SEASON TWO Episode 2 Guest Photographer Kristen Joy Emack

KRISTEN JOY EMACK is a photographer and public-school family liaison living in Massachusetts. Her work focuses on family; the neglected everyday representations of Black childhood. As I edited this episode, Kristen heard that she had won the Critical Mass TOP 50 Award & Exhibition curated by Elizabeth Avedon. Of her series ‘Lapaloosa’ which features her daughter, she says ‘Her childhood unfurls in the tight spaces that city living demands. Because childhood reverie is typically expressed as grounded in nature, sun-kissed, barefooted and blonde, I wonder how her confidence, and sense of validation in the world is affected when her narrative goes unseen. The series ‘Cousins’ is part of the ongoing family project, of which she adds ‘As they have matured, they have begun to understand that the lives of Black girls are not well documented, and one added intention of this series is to bring forward that perspective.’ We talked about the spaces in which she is comfortable showing her work; and as a white mother who features her biracial daughters in her photography, the responses from the audience. Through our conversations I was reminded of artist Amy Sherald’s recent NY Times quote about why representations of the everyday lives of the black community has become more important ‘I realized I’d never seen black narratives that had frivolity, that weren’t heavy and serious, that didn’t show us running for our lives, struggling for our lives. And I realized that I didn’t want to make work that was necessarily didactic, but instead was just about everyday blackness.’

SEASON TWO Episode 1 Guest Daniel Oduntan Interdisciplinary Artist & Creative Director

SEASON TWO This week I chat with Artist & Creative Director, Daniel Oduntan. Daniel has shown work at the V&A and was awarded the Best New Emerging Artist by the Mica Gallery. As a sound artist he’s created projects featured on OkayAfrica and the Boiler Room. We talk about his recent project on social housing in South London, and the effects of regeneration on Black creativity. Plus some chat on how he’s worked on projects with my favourite artists. Our chat started off on Daniels bus ride to Peckham, and finished in a Park - so there will be a few sirens and ‘lil traffic noise in the background and big laughs throughout.. enjoy!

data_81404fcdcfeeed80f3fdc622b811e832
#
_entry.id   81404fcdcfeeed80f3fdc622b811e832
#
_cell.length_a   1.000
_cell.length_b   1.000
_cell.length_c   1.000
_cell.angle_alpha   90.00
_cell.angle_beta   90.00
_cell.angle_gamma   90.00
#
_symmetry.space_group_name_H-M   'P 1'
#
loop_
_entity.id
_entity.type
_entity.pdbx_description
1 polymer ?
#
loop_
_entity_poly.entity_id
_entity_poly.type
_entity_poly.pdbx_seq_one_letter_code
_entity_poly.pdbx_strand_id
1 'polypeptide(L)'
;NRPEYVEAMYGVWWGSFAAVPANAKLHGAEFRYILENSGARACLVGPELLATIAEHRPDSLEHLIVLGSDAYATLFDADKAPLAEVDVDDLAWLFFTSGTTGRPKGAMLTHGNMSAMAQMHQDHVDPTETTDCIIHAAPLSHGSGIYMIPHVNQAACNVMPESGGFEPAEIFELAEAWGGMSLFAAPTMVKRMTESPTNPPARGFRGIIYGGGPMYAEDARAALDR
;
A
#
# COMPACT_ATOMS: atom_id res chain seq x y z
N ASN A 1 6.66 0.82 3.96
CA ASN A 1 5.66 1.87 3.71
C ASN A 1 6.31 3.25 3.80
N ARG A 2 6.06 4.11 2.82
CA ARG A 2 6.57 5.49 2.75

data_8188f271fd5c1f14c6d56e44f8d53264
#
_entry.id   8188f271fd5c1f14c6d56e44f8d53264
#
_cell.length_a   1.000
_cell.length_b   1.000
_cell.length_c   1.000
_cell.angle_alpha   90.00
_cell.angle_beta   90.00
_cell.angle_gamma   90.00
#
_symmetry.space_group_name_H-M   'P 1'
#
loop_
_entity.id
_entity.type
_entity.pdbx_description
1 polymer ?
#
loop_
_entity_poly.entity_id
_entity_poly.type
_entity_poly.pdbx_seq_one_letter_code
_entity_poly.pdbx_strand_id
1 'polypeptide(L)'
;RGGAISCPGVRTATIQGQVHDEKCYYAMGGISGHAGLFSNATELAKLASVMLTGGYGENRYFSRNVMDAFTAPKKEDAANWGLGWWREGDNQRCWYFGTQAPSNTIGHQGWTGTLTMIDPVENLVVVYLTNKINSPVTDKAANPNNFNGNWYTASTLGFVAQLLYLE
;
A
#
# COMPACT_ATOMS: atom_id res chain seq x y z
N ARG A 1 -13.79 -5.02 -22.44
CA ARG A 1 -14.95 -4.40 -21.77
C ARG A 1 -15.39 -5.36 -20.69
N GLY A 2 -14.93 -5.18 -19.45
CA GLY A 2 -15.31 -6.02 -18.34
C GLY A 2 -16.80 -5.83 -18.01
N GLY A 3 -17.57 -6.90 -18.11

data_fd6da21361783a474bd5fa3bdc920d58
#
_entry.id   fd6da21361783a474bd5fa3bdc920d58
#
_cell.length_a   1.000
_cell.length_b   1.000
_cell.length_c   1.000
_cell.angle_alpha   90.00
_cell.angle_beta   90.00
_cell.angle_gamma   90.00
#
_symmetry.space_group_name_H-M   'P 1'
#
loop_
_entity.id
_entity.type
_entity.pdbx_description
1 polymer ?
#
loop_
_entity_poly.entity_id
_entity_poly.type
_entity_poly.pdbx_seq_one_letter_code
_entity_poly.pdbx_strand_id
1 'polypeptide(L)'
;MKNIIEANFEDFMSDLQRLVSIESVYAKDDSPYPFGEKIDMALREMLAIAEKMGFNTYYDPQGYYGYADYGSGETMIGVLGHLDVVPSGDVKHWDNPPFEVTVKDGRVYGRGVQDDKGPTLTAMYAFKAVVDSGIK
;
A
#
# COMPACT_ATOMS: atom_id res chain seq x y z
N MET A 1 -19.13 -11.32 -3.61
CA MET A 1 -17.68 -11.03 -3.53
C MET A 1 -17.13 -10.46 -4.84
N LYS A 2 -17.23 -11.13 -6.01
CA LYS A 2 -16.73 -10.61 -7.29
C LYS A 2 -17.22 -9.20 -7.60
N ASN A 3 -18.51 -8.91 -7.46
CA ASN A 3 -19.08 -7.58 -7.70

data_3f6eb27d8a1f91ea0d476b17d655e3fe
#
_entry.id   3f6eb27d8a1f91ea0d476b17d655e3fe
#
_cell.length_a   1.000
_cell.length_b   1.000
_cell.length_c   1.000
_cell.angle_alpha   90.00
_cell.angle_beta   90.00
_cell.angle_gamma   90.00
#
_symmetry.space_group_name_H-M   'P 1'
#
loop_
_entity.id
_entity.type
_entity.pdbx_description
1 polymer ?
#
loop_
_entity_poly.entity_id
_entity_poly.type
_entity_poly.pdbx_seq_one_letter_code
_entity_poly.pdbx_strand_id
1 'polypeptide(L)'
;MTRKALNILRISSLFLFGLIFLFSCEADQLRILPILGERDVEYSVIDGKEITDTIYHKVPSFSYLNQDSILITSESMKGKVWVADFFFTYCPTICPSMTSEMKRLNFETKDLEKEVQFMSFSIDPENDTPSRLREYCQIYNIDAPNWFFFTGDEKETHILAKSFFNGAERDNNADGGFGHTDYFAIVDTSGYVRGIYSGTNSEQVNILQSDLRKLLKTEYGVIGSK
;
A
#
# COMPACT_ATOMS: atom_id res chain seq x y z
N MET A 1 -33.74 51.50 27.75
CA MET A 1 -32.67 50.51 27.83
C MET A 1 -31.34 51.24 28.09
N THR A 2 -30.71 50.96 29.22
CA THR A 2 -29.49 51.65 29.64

Episode 10 Guest Artist Nikesha Breeze

This week I chat with Nikesha Breeze, an African American/Assyrian, artist, painter, sculptor, performance artist and teacher. For Nikesha, Art making is the highest form of resistance and resilience. The intersectionality she carries as a queer, black, mother, has given her art its own voice. Raised in a family of 10 brothers and sisters in the rural northwest United States, she has experienced racism, poverty, homophobia, misogyny and classism throughout her life. All this becomes the foundation of the work she makes. I talked with Nikesha as she was travelling between her home in New Mexico to Ghana, to participate in a monumental sculpture project with award-winning Ghanaian artist Kwame Bamfo, which seeks to use mostly sculptures to tell the story of African heritage and Ancestral honoring.

Copy of Episode 9 Guest Photographer & Curator of Photographers of Colour Aaron Turner

Guest Photographer and Curator of Photographers of Colour Aaron Taylor, talks about his series 'Isolated Truths' - portraits of people of the Appalachia Region of the Staes, who identify as mixed African American, Native American and European American. His 'Black Alchemy' series approaches the uses of identity, racial passing, the historical archive and the studio, while also thinking about the black artist as subject. He shares thoughts on the current 'trend' for auction house and galleries to acquire Black Art, and also the works of the photographers he most admirers

Episode 8 Guest Harvard Researcher Nadia Craddock on Colourism

This week I chat with Nadia Craddock. Nadia has a first class degree in Psychology from the University of Bath and a Masters in Human Development and Psychology from Harvard. She is a PhD candidate at the Centre for Appearance Research, exploring whether big business can foster positive body image. She has contributed to various publications including Gal Dem, has recently chaired a live public debate with Professor Bryn Austin and Jameelia Jamil for Harvards Chan Public Health Dept. We talk today about her collaborative research with Dr Aisha Phoenix on Colourism

Episode 7 Guest Nels Abbey Author 'Think Like a White Man'

Guest Author Nels Abbey. Nels was a banker for BlackRock, before he choose writing as his discipline of choice as a tool for highlighting and challenging racism. His bestselling book ‘Think Like a White Man’ takes a satirical look at the structures of racism within the workplace, and is published by Canongate.